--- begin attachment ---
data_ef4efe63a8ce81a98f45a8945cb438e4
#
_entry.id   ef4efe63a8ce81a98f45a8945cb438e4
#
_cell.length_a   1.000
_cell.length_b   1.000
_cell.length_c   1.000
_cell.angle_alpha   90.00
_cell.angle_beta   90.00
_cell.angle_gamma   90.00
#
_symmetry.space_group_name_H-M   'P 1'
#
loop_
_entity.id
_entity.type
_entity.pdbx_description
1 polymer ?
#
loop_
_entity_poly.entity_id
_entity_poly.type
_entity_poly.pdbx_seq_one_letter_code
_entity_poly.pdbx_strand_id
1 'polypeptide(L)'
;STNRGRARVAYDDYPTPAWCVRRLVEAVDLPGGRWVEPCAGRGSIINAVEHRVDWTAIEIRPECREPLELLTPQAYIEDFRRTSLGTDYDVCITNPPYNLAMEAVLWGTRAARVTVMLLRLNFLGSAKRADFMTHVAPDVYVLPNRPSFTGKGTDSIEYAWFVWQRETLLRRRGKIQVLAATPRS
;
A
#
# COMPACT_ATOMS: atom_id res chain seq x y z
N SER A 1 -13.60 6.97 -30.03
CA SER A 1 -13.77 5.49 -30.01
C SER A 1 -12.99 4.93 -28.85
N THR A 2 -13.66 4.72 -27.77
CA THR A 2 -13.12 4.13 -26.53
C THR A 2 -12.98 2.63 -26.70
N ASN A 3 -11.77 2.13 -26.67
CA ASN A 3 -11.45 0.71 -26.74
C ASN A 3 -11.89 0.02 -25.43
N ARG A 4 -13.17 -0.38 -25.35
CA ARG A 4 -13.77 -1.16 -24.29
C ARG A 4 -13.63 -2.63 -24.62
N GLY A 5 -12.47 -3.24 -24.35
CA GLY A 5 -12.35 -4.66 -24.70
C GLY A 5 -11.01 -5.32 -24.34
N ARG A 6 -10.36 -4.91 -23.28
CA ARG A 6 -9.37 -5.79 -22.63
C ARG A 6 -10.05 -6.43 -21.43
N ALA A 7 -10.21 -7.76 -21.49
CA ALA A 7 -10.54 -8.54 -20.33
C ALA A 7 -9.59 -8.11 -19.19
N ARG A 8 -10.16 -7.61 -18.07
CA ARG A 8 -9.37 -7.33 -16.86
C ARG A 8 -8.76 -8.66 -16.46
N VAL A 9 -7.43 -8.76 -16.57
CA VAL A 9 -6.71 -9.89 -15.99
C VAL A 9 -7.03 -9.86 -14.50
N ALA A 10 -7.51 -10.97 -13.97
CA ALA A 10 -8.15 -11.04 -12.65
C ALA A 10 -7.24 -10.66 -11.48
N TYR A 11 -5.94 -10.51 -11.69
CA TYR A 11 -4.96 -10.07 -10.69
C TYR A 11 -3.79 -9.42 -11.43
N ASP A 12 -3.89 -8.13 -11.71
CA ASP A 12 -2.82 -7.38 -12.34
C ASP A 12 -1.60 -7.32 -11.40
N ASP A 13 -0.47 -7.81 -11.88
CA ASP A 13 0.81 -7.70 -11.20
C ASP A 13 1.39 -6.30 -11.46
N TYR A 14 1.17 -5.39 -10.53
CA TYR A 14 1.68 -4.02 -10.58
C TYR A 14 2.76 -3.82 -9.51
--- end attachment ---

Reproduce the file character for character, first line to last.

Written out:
data_ef4efe63a8ce81a98f45a8945cb438e4
#
_entry.id   ef4efe63a8ce81a98f45a8945cb438e4
#
_cell.length_a   1.000
_cell.length_b   1.000
_cell.length_c   1.000
_cell.angle_alpha   90.00
_cell.angle_beta   90.00
_cell.angle_gamma   90.00
#
_symmetry.space_group_name_H-M   'P 1'
#
loop_
_entity.id
_entity.type
_entity.pdbx_description
1 polymer ?
#
loop_
_entity_poly.entity_id
_entity_poly.type
_entity_poly.pdbx_seq_one_letter_code
_entity_poly.pdbx_strand_id
1 'polypeptide(L)'
;STNRGRARVAYDDYPTPAWCVRRLVEAVDLPGGRWVEPCAGRGSIINAVEHRVDWTAIEIRPECREPLELLTPQAYIEDFRRTSLGTDYDVCITNPPYNLAMEAVLWGTRAARVTVMLLRLNFLGSAKRADFMTHVAPDVYVLPNRPSFTGKGTDSIEYAWFVWQRETLLRRRGKIQVLAATPRS
;
A
#
# COMPACT_ATOMS: atom_id res chain seq x y z
N SER A 1 -13.60 6.97 -30.03
CA SER A 1 -13.77 5.49 -30.01
C SER A 1 -12.99 4.93 -28.85
N THR A 2 -13.66 4.72 -27.77
CA THR A 2 -13.12 4.13 -26.53
C THR A 2 -12.98 2.63 -26.70
N ASN A 3 -11.77 2.13 -26.67
CA ASN A 3 -11.45 0.71 -26.74
C ASN A 3 -11.89 0.02 -25.43
N ARG A 4 -13.17 -0.38 -25.35
CA ARG A 4 -13.77 -1.16 -24.29
C ARG A 4 -13.63 -2.63 -24.62
N GLY A 5 -12.47 -3.24 -24.35
CA GLY A 5 -12.35 -4.66 -24.70
C GLY A 5 -11.01 -5.32 -24.34
N ARG A 6 -10.36 -4.91 -23.28
CA ARG A 6 -9.37 -5.79 -22.63
C ARG A 6 -10.05 -6.43 -21.43
N ALA A 7 -10.21 -7.76 -21.49
CA ALA A 7 -10.54 -8.54 -20.33
C ALA A 7 -9.59 -8.11 -19.19
N ARG A 8 -10.16 -7.61 -18.07
CA ARG A 8 -9.37 -7.33 -16.86
C ARG A 8 -8.76 -8.66 -16.46
N VAL A 9 -7.43 -8.76 -16.57
CA VAL A 9 -6.71 -9.89 -15.99
C VAL A 9 -7.03 -9.86 -14.50
N ALA A 10 -7.51 -10.97 -13.97
CA ALA A 10 -8.15 -11.04 -12.65
C ALA A 10 -7.24 -10.66 -11.48
N TYR A 11 -5.94 -10.51 -11.69
CA TYR A 11 -4.96 -10.07 -10.69
C TYR A 11 -3.79 -9.42 -11.43
N ASP A 12 -3.89 -8.13 -11.71
CA ASP A 12 -2.82 -7.38 -12.34
C ASP A 12 -1.60 -7.32 -11.40
N ASP A 13 -0.47 -7.81 -11.88
CA ASP A 13 0.81 -7.70 -11.20
C ASP A 13 1.39 -6.30 -11.46
N TYR A 14 1.17 -5.39 -10.53
CA TYR A 14 1.68 -4.02 -10.58
C TYR A 14 2.76 -3.82 -9.51